Jane Wilde

27 December 1821 – 3 February 1896

An Appeal To Ireland

The sin of our race is upon us,
The pitiless, cruel disdain
Of brother for brother, tho’ coiling
Round both is the one fatal chain;
And aimless and reckless and useless
Our lives pass along to the grave
In tumults of words that bewilder,
And the conflicts of slave with slave.

Yet shadows are heavy around us,
The darkness of sin and of shame,
While the souls of the Nation to slumber
Are lulled by vain visions of fame;
True hearts, passion‐wasted, and breaking
With sense of our infinite wrong,
Oh! wake them, nor dread the awaking,
We need all the strength of the strong.

For we rage with senseless endeavours
In a fever of wild unrest,
While glory lies trampled, dishonoured,
Death‐pale, with a wound in her breast;
Had we loosened one chain from the spirit,
Had we strove from the ruin of things
To build up a Temple of Concord,
More fair than the palace of Kings;

Our name might be heard where the Nations
Press on to the van of the fight,
Where Progress makes war upon Evil,
And Darkness is scattered by Light.

They have gold and frankincense and myrrh
To lay at the feet of their King,
But we—what have we but the wine‐cup
Of wrath and of sorrow to bring?

Let us ask of our souls, lying under
The doom of this bondage and ban,
Why we, made by God high as Angels,
Should fall so much lower than man;
Some indeed have been with us would scale
Heav’n’s heights for life‐fire if they dare
But the vultures now gnaw at their hearts
Evermore on the rocks of Despair.

Let us think, when we stand before God,
On the Day of the Judgment roll,
And He asks of the work we have done
In the strength of each God‐like soul;
Can we answer—“Our prayers have gone up
As light from the stars and the sun,
And Thy blessing came down on our deeds
As a crown when the victory’s won.

“We fought with wild beasts, wilder passions,
As of old did the saints of God,
Tho’ our life‐blood ran red in the dust
Of the fierce arena we trod;
We led up Thy people triumphant
From Egypt’s dark bondage of sin,
And made the fair land which Thou gavest
All glorious without and within.

“We changed to a measure of music
The discord and wail of her days,
For sorrow gave garments of gladness,
For scorn of her enemies praise;

We crowned her a Queen in the triumph
Of noble and beautiful lives,
While her chariot of Freedom rolled on
Through the crash of her fallen gyves.”

I ask of you, Princes, and Rulers,
I ask of you, Brothers around,
Can ye thus make reply for our people
When the Nations are judged or crowned?
If not, give the reins of the chariot
To men who can curb the wild steeds
They are nearing the gulf, in this hour
We appeal by our wrongs and our needs.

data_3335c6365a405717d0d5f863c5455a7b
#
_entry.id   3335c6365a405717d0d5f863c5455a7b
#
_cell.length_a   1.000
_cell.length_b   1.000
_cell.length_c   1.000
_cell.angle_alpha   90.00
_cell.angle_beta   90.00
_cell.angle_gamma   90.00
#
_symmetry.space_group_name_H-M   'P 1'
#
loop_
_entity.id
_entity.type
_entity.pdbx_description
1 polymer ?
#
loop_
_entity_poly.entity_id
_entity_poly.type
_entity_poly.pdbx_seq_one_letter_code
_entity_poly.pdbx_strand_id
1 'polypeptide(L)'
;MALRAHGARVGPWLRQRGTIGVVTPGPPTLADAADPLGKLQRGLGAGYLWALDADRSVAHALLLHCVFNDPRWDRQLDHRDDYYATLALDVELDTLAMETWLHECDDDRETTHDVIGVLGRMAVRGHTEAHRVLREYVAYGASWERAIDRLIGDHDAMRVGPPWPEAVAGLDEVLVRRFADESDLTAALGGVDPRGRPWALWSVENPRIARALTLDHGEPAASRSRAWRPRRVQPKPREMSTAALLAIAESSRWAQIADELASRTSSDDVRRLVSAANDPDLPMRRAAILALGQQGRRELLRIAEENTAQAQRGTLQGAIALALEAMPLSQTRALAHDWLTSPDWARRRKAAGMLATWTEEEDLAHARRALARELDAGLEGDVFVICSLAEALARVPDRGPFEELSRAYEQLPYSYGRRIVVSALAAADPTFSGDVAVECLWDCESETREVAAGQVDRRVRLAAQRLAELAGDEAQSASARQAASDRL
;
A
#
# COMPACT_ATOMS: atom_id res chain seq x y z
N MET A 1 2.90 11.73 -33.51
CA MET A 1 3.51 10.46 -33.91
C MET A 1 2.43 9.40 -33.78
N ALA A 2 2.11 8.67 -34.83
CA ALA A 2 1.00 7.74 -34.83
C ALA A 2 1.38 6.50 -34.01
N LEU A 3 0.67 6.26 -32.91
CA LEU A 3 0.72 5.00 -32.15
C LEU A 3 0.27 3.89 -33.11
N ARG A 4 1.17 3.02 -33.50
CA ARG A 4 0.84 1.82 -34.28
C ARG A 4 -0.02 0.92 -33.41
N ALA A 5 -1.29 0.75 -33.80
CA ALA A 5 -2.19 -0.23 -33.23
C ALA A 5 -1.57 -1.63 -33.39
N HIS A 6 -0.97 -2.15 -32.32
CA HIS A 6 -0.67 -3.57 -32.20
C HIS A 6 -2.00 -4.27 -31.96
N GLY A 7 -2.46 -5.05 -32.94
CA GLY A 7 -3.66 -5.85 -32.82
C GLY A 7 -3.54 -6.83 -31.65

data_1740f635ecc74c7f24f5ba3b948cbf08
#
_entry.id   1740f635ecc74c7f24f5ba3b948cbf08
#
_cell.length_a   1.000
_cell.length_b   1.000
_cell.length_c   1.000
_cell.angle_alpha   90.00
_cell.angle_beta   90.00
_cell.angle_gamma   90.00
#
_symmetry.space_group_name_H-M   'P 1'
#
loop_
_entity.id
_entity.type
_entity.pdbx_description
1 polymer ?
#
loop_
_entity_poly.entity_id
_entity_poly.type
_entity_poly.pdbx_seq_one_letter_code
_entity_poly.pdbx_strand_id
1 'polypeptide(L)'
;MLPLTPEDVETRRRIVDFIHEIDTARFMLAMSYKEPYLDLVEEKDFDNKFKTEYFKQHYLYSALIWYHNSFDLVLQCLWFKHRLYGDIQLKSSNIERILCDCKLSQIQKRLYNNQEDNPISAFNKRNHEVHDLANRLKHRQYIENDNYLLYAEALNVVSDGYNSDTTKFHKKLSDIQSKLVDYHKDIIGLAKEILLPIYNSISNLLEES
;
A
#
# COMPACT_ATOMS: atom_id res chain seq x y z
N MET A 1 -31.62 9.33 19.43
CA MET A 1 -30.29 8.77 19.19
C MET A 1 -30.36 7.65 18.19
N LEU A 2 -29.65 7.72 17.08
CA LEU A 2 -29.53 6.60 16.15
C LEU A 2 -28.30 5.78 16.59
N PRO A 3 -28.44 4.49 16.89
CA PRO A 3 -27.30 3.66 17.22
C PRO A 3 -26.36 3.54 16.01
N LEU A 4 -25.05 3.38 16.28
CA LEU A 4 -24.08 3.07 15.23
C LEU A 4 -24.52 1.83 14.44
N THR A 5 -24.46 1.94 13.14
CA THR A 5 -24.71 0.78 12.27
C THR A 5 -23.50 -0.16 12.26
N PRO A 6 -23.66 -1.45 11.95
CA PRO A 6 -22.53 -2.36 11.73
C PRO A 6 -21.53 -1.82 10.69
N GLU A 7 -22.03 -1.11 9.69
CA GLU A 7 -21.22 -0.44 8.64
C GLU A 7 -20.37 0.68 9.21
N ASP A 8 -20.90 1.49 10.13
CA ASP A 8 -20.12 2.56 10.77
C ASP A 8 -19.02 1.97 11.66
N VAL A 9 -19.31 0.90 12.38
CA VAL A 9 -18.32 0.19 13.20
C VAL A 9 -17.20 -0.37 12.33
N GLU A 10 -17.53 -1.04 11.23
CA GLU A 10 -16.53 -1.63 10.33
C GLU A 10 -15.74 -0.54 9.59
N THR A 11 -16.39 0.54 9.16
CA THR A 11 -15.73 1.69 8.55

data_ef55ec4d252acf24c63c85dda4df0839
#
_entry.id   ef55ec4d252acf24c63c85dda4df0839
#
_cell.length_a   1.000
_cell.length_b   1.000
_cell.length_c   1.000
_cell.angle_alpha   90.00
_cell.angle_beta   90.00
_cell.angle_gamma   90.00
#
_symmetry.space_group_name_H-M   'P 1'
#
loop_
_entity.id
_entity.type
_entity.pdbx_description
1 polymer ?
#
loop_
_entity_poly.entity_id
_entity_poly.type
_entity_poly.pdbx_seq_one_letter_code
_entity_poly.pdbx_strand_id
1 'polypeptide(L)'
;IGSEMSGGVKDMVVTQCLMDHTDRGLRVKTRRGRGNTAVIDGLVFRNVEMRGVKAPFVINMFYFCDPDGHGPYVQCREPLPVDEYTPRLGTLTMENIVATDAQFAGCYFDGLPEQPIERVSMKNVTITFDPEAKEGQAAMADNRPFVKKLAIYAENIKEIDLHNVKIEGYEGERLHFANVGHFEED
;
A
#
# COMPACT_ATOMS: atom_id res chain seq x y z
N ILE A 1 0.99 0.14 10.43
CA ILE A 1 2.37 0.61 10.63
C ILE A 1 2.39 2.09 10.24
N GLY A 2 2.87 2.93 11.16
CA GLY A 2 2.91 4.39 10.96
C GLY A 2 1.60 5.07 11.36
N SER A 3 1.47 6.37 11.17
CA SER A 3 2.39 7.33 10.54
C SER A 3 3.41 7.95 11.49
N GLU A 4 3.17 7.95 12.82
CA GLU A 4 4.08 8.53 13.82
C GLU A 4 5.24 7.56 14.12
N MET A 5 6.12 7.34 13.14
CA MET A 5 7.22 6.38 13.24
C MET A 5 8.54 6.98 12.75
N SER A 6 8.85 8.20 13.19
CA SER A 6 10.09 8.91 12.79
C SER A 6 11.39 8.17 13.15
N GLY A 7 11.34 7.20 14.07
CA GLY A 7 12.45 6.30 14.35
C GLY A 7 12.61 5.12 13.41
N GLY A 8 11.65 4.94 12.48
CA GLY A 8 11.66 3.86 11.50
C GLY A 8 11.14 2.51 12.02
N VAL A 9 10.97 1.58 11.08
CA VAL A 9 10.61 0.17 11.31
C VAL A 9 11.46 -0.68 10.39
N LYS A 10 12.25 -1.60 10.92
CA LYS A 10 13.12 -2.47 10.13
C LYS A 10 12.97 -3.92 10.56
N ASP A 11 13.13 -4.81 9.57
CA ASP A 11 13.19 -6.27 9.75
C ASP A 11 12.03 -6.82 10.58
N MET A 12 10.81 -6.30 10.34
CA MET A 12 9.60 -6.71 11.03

Stand back and give place to new leaders;
We need them—some strong gifted souls,
From whose lips, never touched by a falsehood,
The heart’s richest eloquence rolls.
True Patriots by grandeur of purpose,
True men by the power of the brain:
The chosen of God to lift upward
His Ark with hands clear of all stain.

We need them to tend the Lord’s vineyard,
As shepherds to watch round His fold,
With brave words from pure hearts outpouring,
As wine from a chalice of gold;
That the souls of the Nation uplifted,
May shine in new radiance of light,
As of old stood the Prophets transfigured
In glory with Christ on the height.

Far out where the grand western sunsets
Flush crimson the mountain and sea,
And the echoes of Liberty mingle
With the roar of the waves on the lea;

Where over the dim shrouded passes
The clouds fling a rainbow‐hued arch,
And through giant‐rent portals a people
Go forth on their sad, solemn march:

I had dreams of a future of glory
For this fair motherland of mine,
When knowledge would bring with its splendours
The Human more near the Divine.
And as flash follows flash on the mountains,
When lightnings and thunders are hurled,
So would throb in electrical union
Her soul with the soul of the world.

For we stand too apart in our darkness,
As planets long rent from the sun,
And the mystical breath of the spirit
Scarce touches our hearts sweeping on.
I appeal from this drear isolation
To earth, to the mountains, and sky
Must we die as of thirst in a desert,
While full tides of life pass us by?

Yet still, through the darkness and sorrow,
I dream of a time yet to be,
When from mountain and ocean to Heaven
Will rise up the Hymn of the Free.
When our Country, made perfect through trial,
White‐robed, myrtle‐crowned, as a Bride,
Will stand forth, “a Lady of Kingdoms,”
Through Light and through Love glorified.
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